Letters to the Editor: April 26, 2017

Family grateful for support

“None of us got to where we are alone. Whether the assistance we received was obvious or subtle, acknowledging someone’s help is a big part of understanding the importance of saying thank you.”

— Harvey Mackay

In the early morning hours of April 2, our family faced a tragedy we could have never foreseen. Our home of 12 years was ravaged by fire. By the grace of God, we all escaped unharmed. However, our home did not.

What could have been the worst days, weeks, months of our lives has instead shown us the true meaning of love, family, friendship, giving and community. The outpouring of support toward our family in the way of donations, prayers, good thoughts, calls, texts, Facebook messages, stopping by to see us and hosting donation dropoff locations has been nothing short of amazingly overwhelming.

We, the Marino family, would like to take this time to thank so many who have graced our lives with their unbelievable generosity of spirit. To our family, thank you seems not enough. You have literally opened your hearts and homes to us when we need it the most. We would be lost without you.

To our friends, Hubert Humphrey once said, “The greatest gift of life is friendship, and I have received it.” How true this is and how clearly we have seen it! Your unwavering support and love have been amazing. Whether near or far, new friends or childhood friends, you have reached out in ways that will never be forgotten.

To our neighbors, we appreciate beyond description how you stepped up to help us in all ways, both big and small, to support us in this difficult time. We miss you and cannot wait to be back with you every day.

To our Saint Matthew family, you have shown the Catholic spirit of generosity far beyond the scope of what we could have ever imagined. Your support of us, especially Isabella and Jimmy, has helped all of us find our feet during this trying time. Also, thank you for your generous donation to our family and our efforts to rebuild. We will forever keep you in our prayers.

To our other communities, be it soccer, basketball, baseball, cheer, gymnastics, Winchester, etc., your gracious charity on behalf of our family has truly touched our hearts in ways we could never fully be able to express. Thank you from the bottom of our hearts.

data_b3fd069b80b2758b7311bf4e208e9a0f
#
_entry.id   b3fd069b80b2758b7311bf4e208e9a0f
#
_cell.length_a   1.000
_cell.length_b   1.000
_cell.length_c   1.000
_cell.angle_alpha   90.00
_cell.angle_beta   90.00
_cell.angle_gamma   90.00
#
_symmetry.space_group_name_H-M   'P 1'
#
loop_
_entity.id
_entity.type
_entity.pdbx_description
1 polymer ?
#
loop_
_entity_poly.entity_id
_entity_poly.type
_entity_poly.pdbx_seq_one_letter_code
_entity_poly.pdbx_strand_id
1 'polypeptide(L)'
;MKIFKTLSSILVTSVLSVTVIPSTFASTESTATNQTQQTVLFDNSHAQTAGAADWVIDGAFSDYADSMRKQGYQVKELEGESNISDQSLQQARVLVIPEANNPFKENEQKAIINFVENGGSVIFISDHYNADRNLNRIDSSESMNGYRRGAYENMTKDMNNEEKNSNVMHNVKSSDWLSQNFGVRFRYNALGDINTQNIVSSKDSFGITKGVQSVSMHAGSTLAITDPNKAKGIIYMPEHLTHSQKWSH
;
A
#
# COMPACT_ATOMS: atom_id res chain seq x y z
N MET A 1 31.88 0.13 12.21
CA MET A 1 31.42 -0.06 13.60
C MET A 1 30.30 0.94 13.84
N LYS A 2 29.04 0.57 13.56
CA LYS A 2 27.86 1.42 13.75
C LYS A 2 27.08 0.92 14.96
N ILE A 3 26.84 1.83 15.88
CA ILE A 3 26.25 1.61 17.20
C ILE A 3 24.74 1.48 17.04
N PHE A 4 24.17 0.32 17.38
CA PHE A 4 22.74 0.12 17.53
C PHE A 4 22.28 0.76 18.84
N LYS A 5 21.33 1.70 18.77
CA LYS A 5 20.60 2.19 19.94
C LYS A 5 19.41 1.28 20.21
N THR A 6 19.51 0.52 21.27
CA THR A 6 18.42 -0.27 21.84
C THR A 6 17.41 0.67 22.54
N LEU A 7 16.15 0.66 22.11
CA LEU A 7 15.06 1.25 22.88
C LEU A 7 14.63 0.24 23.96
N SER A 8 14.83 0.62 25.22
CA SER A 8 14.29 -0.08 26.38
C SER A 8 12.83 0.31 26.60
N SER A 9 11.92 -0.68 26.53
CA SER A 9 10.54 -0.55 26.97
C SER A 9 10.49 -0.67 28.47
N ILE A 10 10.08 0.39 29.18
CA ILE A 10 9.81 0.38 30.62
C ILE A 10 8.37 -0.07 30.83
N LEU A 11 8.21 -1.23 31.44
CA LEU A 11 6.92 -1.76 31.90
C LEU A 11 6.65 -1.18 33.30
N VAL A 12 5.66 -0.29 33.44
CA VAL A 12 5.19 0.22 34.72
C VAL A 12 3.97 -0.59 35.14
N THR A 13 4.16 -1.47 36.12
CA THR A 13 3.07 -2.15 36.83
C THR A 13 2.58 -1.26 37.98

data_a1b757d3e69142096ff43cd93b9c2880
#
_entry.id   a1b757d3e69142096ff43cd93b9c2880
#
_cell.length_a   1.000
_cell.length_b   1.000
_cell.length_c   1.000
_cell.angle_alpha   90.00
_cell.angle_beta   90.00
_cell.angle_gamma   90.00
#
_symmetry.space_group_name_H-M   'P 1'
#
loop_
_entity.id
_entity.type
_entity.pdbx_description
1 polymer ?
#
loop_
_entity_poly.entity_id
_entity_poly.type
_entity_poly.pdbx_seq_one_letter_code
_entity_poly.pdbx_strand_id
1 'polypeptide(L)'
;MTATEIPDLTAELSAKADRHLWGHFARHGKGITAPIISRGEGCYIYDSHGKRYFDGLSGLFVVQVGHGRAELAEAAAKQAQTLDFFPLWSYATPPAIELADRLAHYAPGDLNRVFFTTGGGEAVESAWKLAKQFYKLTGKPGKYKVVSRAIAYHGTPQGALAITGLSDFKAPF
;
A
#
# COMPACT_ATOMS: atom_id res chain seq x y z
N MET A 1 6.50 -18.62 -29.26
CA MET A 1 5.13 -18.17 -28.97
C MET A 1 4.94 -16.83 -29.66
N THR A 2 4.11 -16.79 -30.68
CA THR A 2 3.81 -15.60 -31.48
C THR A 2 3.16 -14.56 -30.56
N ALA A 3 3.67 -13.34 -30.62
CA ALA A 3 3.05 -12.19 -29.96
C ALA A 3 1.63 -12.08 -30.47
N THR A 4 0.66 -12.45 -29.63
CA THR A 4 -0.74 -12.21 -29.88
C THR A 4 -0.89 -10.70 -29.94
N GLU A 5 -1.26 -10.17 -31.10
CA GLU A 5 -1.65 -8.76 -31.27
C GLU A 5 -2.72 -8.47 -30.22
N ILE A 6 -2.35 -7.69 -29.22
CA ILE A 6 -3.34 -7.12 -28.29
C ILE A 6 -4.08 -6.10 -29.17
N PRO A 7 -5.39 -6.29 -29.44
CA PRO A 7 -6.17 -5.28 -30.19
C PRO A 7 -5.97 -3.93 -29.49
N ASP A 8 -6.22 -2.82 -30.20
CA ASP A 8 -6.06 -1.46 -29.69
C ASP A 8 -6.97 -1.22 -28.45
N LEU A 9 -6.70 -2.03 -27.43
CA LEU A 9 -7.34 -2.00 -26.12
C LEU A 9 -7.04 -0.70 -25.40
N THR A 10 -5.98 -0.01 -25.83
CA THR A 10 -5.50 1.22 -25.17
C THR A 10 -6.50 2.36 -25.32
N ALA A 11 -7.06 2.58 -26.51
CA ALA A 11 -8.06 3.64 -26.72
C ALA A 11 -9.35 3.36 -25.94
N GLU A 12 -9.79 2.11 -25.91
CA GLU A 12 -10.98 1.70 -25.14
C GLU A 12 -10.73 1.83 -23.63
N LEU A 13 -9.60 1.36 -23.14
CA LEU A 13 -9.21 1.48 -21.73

If there is anyone we missed in writing, please know we have you in our hearts, minds and prayers forever.

Thornton Wilder once said, “We can only be said to be alive in those moments when our hearts are conscious of our treasures.” We are thankful to be alive and very much conscious of our treasures, each and every one of you.

The Marino Family

Mayfair

Deliveries are legal litter

My definition of litter: Anything that is thrown out of a vehicle window on to my (or anyone’s) property.

What the delivery of the Northeast Times and plastic bag of circulars has become is a case of “legalized” littering. For every resident who picks up their “litter,” there’s a resident who doesn’t and it then becomes trash. For years, I have been trying to get the delivery of these items stopped. I’m tired of cleaning up this trash, sometimes soaking wet, from my lawn, driveway, front steps and even the street in front of my house. Mail gets placed in a mailbox provided by the homeowner.

If someone wants to continue to receive the Times and circulars, come up with a receptacle that the homeowner can put out for them. No designated receptacle, no delivery. I read the Northeast Times (obviously), but would rather not have to pick it up from wherever it lands to continue.

Gregg J. Tyndall

Pine Valley

A hard game of politics

The game of politics is one of hard times. You get involved with the notion that you are in to help people and build stronger communities. Then when you are involved, you see what truly goes on in the game of the special interests. It works like this so people want to make sure their piece of the pie is taken care of. They do this by donating to political campaigns to persuade politicians to do things in their favor. This, in most cases, doesn’t serve the best interests of the people. Deals are made, money changes hands and the people end up on the wrong end of the stick. This is in no way 100 percent of the politicians, but too many of them participate in this game.

So, I tell my fellow voters to remember this little lesson is true and vote for the candidates who have your family and friends’ best interests involved in their plan. Another piece of advice is to back the candidate who puts lower taxes and public safety first.

David Lee

Chalfont